Naturally, I baked for the excursion. When returning from the cold and wet all one needs is a hot cup of tea and a crumbly morsel of cake. A traybake seemed the logical choice; easy to transport in plastic tubs plus a little rough and rustic unlike the sheen of a layered sandwich cake. Traybakes are for the hardy bakers. These little squares of sponge were filled with diced apple, clotted cream and topped with a healthy dose of cinnamon crumble. After scrambling up a slippery slope covered in rocks and various stumbling blocks, a cake filled with clotted cream doesn’t bat an eyelid.
This venture into traybakes inspired me so before long I found myself by the safety of the warm oven, fingers sticky with orange frangipane and rhubarb jam. After I left the girls a day early to the summons of work, they descended on the town of Bakewell, famous for the almond jammy pudding. The dessert eventually morphed into our beloved Bakewell tarts, eternally epitomised by the Mr Kipling foil-cased tartlets coated in the thick snowy icing and a pert glace cherry. Sweet, soft and squidgy the tart contents is easily transferred to the traybake – plus a showering of flaked almonds for that classic rustic traybake look.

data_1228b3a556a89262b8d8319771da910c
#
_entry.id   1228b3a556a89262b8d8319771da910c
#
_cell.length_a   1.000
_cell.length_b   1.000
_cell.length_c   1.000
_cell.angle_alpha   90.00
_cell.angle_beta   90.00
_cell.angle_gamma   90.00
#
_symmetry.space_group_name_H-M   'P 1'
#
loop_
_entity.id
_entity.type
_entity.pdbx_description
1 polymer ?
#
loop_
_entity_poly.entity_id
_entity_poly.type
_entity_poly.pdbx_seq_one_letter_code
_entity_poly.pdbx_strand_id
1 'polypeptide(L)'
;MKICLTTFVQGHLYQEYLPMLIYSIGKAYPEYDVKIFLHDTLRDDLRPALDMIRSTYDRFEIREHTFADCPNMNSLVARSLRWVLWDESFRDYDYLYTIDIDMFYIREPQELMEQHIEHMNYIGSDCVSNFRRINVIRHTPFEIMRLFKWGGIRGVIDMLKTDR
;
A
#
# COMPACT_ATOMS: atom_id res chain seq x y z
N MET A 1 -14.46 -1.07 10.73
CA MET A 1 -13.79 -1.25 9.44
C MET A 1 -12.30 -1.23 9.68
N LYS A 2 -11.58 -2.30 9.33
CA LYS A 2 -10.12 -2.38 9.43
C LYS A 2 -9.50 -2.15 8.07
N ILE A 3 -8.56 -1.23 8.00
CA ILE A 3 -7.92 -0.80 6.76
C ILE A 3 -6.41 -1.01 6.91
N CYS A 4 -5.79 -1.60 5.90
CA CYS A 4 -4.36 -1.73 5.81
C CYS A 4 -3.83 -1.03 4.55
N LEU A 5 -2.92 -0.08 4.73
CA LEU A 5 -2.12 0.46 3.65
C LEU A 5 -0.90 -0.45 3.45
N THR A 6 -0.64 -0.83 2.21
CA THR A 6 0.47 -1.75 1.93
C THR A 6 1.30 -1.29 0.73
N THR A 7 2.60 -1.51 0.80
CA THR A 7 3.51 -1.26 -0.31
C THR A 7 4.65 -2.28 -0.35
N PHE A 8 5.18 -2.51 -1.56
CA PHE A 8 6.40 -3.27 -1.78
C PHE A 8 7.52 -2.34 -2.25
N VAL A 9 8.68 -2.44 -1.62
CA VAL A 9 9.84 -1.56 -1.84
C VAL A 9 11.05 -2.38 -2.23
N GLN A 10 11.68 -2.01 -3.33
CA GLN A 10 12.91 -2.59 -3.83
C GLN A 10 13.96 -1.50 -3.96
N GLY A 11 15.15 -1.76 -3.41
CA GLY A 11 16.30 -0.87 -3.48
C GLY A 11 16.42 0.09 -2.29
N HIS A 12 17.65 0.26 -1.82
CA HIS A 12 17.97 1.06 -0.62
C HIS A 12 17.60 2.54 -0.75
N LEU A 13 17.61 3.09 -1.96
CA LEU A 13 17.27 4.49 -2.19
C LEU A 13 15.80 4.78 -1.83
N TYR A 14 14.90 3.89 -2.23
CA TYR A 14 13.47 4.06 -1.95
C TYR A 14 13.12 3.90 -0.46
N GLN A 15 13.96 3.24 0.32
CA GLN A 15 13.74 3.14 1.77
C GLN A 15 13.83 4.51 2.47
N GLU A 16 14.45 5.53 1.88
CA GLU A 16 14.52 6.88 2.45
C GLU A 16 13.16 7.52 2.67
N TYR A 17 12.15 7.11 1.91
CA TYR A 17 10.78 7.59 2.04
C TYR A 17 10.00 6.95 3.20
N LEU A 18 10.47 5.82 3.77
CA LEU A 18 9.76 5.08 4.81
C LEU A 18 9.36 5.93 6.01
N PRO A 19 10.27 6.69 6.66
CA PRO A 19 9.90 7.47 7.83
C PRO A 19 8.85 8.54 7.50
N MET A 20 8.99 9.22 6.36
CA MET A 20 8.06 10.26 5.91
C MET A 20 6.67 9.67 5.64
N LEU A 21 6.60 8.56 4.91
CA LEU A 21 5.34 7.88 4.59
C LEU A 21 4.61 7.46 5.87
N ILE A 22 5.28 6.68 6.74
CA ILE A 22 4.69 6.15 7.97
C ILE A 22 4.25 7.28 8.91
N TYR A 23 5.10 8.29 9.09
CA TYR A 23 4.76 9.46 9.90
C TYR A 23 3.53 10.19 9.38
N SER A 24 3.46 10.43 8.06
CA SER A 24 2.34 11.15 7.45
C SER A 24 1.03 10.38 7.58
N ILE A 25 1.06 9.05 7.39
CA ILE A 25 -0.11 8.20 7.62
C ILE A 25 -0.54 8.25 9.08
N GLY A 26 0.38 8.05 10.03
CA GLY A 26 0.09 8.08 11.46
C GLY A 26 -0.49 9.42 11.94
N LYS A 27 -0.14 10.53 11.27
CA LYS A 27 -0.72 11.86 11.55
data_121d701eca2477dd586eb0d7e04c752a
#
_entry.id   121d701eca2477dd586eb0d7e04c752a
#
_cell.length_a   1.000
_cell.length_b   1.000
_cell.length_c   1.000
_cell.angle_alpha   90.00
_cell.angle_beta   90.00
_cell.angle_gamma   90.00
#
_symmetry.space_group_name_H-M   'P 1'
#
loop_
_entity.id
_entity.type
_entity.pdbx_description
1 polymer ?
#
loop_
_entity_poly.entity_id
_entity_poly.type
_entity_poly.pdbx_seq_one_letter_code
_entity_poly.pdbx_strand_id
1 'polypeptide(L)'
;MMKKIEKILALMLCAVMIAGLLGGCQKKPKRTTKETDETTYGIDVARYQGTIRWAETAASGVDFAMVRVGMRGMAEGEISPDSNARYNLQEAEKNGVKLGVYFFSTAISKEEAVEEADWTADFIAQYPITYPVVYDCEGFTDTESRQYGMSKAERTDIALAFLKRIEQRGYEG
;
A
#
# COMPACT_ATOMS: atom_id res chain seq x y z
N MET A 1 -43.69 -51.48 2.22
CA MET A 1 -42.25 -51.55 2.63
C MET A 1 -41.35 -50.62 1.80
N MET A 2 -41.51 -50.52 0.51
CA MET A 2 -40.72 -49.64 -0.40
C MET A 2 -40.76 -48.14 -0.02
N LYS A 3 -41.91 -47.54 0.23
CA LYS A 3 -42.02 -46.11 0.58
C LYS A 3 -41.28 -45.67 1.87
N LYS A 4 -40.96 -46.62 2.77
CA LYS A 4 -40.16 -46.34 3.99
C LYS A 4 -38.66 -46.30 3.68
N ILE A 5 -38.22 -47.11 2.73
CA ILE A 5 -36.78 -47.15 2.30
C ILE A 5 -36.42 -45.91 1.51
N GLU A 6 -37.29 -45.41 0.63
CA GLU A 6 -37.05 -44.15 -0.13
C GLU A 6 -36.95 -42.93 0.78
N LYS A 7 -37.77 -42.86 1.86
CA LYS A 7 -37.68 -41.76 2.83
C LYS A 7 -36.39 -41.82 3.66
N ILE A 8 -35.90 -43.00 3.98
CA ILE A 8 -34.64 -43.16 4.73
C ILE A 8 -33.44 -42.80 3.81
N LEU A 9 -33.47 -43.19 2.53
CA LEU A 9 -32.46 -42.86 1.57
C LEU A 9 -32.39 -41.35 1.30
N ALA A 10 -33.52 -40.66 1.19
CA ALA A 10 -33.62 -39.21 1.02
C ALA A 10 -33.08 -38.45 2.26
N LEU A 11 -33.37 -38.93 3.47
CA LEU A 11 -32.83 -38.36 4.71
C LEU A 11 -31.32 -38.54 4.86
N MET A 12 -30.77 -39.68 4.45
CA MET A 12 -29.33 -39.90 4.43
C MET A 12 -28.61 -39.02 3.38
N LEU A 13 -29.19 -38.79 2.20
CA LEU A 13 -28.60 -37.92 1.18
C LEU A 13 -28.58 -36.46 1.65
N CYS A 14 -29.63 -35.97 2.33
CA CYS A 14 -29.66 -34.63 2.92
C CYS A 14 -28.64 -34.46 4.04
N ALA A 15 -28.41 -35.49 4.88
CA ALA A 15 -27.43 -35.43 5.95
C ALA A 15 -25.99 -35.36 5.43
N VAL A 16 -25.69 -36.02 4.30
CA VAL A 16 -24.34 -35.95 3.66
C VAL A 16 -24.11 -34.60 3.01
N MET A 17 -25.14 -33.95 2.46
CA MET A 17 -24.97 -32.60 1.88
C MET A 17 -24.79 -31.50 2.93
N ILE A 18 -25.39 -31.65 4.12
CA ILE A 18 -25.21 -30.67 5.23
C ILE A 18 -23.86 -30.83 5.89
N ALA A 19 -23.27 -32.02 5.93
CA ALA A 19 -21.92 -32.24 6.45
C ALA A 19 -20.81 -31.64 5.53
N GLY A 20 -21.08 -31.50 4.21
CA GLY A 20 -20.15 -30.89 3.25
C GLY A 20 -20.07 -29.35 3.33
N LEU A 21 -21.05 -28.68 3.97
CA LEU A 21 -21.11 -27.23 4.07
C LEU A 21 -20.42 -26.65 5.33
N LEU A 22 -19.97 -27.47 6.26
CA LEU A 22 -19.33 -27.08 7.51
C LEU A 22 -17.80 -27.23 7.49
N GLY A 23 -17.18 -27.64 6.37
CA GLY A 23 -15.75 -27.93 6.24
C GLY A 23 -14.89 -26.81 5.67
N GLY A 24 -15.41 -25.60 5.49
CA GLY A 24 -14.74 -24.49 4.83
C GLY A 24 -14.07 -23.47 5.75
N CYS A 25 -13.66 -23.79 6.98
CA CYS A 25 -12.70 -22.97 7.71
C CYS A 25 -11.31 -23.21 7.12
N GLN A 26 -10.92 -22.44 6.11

Bakewells offer layers – layers of flavour, texture, and more excitement on every level. The base is crisp pastry which is thickly coated in rhubarb jam and slivers of pink poached rhubarb. On top of this is the frangipane, rich with almond extract and orange zest, then finally finished with strips of more rhubarb and almonds. Each bite is soft with sponge, crunchy from the almonds, and juicy from the syrupy rhubarb. This is the beauty of the traybake – anything goes. And, after a winter walk, cosy pub lunch, you can simply skip dinner, brew a cup of tea and tuck into a well-deserved treat.
Rhubarb Bakewell slice
Adapted from BBC Good Food
3 sticks of forced rhubarb
200g caster sugar
150g plain flour
75g unsalted butter
50g icing sugar
1 egg yolk
100g butter, very soft
100g caster sugar
50g ground almonds
50g self-raising flour
½ tsp baking powder
¼ tsp almond extract
Zest of half an orange
2 eggs, beaten
- First poach your rhubarb – chop the sticks into short strips, preferably half the width of your baking dish for the tray bake. Combine the water and sugar in a pan and bring to the boil along with any spices you fancy – cinnamon, cardamom and star anise would work well. Once at a rolling boil, add the rhubarb and immediately remove the pan from the heat. As the syrup cools the rhubarb will gently soften.